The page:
Wednesday, October 31, 2012

Trip Interrupted

"Aunt Thelma," my niece spoke over the phone, "My dad is visiting and he would like to come and see you and Uncle Howard."  How nice! I thought, and asked to speak to this old friend we'd not seen for probably 50 years.  He and my sister had been divorced several years, even then, but he would always feel like a member of the family for all of us.  He still sounded like himself, his voice just not as strong as I remembered.  We didn't talk long, but we looked forward to a possible visit.

Finally, it was set up for yesterday.  I was glad I had done some housecleaning the day before, and enlisted  my husband to help me finish making the house company ready.   We scurried around with excitement, not knowing exactly when they would come, but they would call before the hour's drive from Wichita.  Finally, as the day wore on, I tried to contact my niece by phone and internet, but got no response.

"What do you supposed happened?" I asked my husband.  "Did I misunderstand?"  There were two possible dates for the visit, and I had chosen Tuesday, yesterday.  Finally, we ate supper, and I was getting ready for bed when the phone rang.

"I need to tell you why we didn't come down today," my niece said, "I've been calling so many people I forgot to call you.  Daddy has had a heart attack and is in intensive care at the hospital!"  Oh, no!  How I hated to hear that!   He is 86, but he had been healthy as far as I knew.  His wife had died about a month before, and he was doing some visiting and reconnecting with folks after the confinement of her illness. He was talking of looking up family in Texas, too.

My mind went back to my first memories of Eddie.  I was only 5 when he and my sister got married, and I remember him taking a nap at our house.  For some reason, I crept up and planted a kiss on his sleeping countenance!  Then, to my chagrin, he opened one eye, winked, smiled at  me and went back to sleep.

Before that, he would show up at our house unannounced, walking down the country lane, smiling his shy grin and making himself useful on the place, chopping wood, fixing small items or just hanging around.  Mama loved him.  After the young couple's marriage, and for the rest of her life, he would call her "Mama."

As a newly-wed, he went into the Navy, and I remember them using some of his pay for Christmas presents for our family.  I got the first new doll I can remember, and my brothers got tiny replicas of Navy battleships.

When I got school age, my sister begged Mama into letting them take me and send me to school.  She had her hands full with a houseful of boys, so I was allowed to go.  They bought my books, school dresses, and paid my fees.  I stayed with them and went to school again in 3rd grade, and even for a semester in high school.  It seemed they were always there for me.

The phone just rang with the news that his surgery went well.  A stent was put in, and although he needs a second stent in a few weeks, the outlook is good for a successful recovery.  In that case, we will be the ones visiting him, but that visit will take place after all!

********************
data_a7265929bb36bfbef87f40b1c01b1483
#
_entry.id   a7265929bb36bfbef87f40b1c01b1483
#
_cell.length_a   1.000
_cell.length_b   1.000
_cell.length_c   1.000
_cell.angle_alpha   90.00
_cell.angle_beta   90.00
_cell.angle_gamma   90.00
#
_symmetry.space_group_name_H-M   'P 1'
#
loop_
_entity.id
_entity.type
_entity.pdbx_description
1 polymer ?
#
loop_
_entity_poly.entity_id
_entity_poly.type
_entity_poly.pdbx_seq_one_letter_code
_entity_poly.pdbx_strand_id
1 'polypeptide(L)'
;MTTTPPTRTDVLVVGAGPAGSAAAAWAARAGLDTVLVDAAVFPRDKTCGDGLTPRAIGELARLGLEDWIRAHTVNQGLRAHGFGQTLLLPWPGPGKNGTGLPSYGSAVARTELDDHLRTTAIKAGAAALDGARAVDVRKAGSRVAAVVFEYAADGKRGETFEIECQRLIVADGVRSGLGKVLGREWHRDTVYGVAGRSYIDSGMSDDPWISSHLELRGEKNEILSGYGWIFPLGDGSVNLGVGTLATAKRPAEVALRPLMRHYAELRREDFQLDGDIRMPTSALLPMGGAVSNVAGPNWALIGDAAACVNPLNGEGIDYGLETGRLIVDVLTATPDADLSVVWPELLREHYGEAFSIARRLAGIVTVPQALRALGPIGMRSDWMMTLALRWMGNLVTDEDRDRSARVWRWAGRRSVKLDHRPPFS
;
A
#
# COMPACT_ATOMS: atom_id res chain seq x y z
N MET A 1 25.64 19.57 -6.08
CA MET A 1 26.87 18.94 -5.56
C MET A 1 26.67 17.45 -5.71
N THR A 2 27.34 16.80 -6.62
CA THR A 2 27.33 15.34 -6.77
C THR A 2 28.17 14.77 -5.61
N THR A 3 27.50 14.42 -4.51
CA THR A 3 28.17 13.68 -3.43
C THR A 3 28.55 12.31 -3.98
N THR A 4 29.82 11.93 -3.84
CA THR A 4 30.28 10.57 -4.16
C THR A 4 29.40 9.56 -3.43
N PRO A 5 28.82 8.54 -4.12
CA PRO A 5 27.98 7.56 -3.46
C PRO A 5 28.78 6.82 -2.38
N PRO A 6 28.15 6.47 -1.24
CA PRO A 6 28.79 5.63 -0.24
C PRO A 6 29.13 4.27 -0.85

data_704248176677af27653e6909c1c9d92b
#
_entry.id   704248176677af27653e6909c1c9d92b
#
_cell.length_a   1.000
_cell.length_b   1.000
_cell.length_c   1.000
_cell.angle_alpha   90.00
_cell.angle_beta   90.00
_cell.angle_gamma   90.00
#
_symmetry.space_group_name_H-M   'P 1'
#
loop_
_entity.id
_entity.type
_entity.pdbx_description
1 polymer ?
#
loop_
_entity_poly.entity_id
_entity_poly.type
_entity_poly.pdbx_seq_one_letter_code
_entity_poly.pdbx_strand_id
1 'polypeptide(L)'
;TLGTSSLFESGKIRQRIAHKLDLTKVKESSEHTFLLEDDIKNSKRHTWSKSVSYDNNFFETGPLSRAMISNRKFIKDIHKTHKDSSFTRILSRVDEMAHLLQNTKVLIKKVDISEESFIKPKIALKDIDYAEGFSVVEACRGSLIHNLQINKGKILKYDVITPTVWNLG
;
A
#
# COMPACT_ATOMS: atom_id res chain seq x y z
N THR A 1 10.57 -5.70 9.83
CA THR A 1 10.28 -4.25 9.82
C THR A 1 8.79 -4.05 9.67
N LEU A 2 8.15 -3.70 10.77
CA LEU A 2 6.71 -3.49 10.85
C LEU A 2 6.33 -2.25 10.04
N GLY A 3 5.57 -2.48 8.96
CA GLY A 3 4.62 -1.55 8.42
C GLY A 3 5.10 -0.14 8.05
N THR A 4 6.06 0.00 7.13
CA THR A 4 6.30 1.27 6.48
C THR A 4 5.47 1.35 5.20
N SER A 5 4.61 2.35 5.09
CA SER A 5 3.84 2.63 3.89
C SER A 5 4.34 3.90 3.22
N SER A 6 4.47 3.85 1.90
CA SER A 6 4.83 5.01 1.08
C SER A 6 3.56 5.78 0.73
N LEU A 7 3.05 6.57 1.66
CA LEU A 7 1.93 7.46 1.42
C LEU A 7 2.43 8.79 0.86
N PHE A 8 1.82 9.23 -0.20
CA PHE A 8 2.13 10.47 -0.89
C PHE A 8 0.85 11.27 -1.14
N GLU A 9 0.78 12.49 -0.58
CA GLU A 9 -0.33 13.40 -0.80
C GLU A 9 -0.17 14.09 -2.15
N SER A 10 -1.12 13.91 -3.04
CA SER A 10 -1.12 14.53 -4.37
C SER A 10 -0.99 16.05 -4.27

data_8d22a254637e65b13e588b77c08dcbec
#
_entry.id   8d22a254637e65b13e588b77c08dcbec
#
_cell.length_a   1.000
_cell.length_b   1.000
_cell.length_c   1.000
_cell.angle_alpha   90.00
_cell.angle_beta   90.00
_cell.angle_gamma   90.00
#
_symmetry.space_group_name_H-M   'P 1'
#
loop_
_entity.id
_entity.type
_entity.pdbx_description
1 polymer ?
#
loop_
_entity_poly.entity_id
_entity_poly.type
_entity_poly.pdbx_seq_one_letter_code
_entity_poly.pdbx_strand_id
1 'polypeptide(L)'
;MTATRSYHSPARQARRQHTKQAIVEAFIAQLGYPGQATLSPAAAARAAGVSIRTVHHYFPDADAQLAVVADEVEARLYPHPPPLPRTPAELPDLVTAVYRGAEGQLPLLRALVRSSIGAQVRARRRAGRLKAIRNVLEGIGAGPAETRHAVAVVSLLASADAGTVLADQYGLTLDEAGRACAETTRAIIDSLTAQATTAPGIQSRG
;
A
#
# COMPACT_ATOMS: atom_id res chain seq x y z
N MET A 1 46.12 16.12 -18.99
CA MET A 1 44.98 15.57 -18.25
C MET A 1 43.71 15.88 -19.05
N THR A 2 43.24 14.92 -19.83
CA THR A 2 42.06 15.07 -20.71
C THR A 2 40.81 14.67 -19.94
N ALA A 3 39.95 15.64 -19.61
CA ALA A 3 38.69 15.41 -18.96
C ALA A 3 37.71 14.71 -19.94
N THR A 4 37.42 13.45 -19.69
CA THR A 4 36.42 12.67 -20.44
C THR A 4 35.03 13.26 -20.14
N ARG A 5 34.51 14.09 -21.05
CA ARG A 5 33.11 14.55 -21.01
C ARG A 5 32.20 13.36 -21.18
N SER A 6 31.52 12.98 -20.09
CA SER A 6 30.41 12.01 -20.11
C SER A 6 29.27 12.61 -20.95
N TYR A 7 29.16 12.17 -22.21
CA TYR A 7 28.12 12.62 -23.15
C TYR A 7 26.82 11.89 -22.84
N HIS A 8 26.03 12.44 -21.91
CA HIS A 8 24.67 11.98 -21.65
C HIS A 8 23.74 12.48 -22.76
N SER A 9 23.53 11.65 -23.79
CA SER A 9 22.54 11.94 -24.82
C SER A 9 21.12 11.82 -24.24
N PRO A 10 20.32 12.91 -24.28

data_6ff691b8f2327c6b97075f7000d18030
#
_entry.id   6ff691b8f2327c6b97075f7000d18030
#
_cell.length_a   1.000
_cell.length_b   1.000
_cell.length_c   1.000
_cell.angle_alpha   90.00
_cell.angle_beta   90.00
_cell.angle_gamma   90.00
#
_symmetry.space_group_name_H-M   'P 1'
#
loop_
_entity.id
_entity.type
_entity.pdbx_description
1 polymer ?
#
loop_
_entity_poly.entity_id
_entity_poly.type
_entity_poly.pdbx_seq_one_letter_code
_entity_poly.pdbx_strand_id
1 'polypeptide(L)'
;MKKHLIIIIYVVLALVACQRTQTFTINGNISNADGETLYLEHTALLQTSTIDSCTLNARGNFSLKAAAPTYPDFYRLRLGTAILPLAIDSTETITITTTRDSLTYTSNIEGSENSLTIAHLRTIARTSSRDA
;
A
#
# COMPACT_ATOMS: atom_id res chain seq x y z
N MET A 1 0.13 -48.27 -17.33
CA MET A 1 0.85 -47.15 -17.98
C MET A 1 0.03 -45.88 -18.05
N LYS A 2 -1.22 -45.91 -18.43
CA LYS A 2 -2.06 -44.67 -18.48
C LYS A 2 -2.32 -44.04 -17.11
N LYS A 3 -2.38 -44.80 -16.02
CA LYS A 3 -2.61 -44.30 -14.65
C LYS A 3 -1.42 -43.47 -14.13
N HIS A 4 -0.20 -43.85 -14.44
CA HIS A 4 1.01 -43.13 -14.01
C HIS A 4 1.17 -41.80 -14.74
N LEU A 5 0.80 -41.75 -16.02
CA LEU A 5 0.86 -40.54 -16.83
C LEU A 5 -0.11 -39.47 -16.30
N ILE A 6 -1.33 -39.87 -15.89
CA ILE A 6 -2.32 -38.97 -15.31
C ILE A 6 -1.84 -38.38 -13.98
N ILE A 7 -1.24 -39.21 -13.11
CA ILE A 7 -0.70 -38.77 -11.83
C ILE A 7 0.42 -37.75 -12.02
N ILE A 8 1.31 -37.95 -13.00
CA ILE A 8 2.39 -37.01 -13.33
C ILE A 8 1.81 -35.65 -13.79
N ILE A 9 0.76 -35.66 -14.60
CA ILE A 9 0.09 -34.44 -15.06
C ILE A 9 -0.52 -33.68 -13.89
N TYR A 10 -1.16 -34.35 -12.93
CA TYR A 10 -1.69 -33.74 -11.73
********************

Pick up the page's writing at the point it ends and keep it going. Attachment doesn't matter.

Monday, October 29, 2012

October Surprise(s)

"Do you smell anything?" I asked my husband expectantly as we entered the door after church.  There is nothing better than coming home on Sunday and being greeted by the delicious aroma of dinner in the oven.  This morning I had put in a chicken to roast, with carrots, onion and potatoes, but without much sense of smell, I could only rely on him for a mouth-watering description.

"No," he said, "not yet."  My heart sank as we headed toward the kitchen.  The house was cold, and so was the oven door! Looking at the oven dial, I couldn't believe my eyes.  It was set on the lowest temperature!  The food wasn't even lukewarm!  How could that have happened?  I had double-checked it, but misread the direction of the indicator!   How disappointing! 

"Well," I said resignedly, "let's just make a sandwich and eat this later."  He looked doubtful, but I reminded him that we could go out to the farm and feed the chickens, and hopefully our feast would be done when we got back.  I ate rather glumly, but I had to admit the grilled ham and cheese tasted good.  I hoped I would be hungry later.

My spirits about our poultry project had been a little depressed, too.  A couple of weeks ago, we had taken a drive to Stillwater to eat lunch and visit a couple of stores.  Since I found some items for myself, I couldn't protest when, on the way out, Howard said with satisfaction, "Now we are going to Atwoods and see if they have any guineas!"  We saw lots of baby chicks at the farm supply store, but he wanted guineas. Finally he asked the attendant and she directed us to the right cages.

Howard selected two brown "keets," as the babies are called, and then he expansively pointed to a white one and said, "I'll take that one, too!"  They were about six weeks old, but the saleslady said they still had to be on a wild bird food.  We had spent about $20 before we left.  Howard kept them in the basement for several nights, then in a warm spell, he put them in cages in the backyard. 

Everything went fine, until one evening sitting on the front porch I tried to read the words on a white truck that was slowing in front of our house.  "Does that say 'A-nim-al Control?' I murmured.  When it stopped and a man began walking toward the house, Howard went to meet him with a friendly greeting.  They talked awhile, and when my husband came back, he said there had been a complaint that day about a rooster crowing in our backyard!  We had moved our chickens to the farm weeks ago!  Nothing came of it, and although he told my "farmer" it was okay to keep the guineas back there, we moved them to the farm the next day.